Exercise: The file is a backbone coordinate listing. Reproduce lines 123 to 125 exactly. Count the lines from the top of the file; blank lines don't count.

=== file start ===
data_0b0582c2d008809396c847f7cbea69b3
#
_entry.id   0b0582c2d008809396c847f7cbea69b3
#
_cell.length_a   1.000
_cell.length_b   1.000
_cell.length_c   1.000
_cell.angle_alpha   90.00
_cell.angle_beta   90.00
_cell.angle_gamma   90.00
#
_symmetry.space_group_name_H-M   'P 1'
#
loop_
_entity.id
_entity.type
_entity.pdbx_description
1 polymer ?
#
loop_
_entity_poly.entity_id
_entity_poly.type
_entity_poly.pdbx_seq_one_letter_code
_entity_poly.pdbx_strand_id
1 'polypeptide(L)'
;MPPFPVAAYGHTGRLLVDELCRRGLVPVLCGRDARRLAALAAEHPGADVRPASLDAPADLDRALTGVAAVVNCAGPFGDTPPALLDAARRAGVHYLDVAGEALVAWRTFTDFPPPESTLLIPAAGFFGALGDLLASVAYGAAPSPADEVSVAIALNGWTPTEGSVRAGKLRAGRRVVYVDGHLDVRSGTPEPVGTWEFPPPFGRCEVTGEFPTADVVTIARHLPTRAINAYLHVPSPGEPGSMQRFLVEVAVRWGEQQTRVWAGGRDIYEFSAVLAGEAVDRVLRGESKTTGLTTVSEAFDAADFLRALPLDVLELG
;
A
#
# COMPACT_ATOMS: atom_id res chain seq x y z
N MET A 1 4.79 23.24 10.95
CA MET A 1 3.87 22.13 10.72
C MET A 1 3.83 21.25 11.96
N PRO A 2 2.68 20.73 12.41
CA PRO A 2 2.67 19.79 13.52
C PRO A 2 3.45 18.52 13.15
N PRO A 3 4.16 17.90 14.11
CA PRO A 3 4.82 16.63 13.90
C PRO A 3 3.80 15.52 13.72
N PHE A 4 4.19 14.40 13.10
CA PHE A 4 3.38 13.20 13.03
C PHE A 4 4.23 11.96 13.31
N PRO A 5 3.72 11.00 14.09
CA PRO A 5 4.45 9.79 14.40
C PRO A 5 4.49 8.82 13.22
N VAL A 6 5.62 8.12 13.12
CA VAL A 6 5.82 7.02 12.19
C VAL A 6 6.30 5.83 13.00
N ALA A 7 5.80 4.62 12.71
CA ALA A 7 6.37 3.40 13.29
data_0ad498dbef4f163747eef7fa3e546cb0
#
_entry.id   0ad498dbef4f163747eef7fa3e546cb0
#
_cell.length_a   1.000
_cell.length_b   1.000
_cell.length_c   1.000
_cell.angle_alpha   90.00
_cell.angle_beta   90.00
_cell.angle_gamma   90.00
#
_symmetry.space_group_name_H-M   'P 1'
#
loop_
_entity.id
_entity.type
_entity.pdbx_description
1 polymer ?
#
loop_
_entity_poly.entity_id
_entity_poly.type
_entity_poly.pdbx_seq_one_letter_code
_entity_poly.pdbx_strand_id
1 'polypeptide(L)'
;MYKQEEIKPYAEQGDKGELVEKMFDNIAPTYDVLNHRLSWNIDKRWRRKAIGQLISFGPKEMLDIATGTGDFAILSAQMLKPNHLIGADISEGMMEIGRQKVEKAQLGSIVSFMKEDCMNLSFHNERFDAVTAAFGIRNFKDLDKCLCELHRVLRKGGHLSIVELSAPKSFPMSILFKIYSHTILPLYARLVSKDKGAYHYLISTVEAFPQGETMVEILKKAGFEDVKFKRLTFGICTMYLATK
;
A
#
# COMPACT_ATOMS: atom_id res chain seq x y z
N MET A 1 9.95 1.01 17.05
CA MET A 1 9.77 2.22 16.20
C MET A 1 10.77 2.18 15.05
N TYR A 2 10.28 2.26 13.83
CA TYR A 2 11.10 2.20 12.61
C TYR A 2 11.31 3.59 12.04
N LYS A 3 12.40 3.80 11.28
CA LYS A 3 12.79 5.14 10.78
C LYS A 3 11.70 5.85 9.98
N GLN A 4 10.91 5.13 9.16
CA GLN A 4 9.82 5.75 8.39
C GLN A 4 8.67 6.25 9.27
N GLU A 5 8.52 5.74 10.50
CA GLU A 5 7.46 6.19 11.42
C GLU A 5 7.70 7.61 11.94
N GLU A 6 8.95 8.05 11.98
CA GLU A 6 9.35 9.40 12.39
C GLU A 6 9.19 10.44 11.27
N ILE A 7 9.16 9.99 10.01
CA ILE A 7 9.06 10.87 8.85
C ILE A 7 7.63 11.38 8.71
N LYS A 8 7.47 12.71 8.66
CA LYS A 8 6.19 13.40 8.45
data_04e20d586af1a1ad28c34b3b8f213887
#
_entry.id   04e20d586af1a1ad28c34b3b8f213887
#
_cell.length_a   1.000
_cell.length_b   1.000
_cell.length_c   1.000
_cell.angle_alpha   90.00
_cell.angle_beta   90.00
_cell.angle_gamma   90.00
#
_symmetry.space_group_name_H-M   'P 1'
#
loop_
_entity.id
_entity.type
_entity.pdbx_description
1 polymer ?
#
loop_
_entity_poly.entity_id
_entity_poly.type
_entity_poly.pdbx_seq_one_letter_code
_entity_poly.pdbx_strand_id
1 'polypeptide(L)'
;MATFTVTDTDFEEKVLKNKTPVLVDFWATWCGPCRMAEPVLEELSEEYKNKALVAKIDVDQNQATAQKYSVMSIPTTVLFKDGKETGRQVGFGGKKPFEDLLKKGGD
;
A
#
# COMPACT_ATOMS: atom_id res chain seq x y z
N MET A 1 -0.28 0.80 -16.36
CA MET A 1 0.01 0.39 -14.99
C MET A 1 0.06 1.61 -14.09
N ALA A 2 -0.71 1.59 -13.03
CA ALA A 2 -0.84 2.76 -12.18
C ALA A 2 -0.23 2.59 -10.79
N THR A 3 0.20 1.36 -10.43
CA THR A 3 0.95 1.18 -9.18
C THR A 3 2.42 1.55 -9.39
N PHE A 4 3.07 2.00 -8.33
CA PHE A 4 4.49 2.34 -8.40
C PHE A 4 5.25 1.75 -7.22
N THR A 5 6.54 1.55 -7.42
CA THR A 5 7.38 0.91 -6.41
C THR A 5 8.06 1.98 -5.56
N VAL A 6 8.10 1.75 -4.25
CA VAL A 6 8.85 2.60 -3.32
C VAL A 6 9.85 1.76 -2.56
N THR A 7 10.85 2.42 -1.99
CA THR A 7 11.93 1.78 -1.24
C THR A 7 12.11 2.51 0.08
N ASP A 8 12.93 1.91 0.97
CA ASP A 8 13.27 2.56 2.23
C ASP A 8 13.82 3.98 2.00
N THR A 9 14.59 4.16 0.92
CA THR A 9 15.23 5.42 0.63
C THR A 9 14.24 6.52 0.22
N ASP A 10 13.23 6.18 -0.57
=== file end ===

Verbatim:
loop_
_entity_poly.entity_id
_entity_poly.type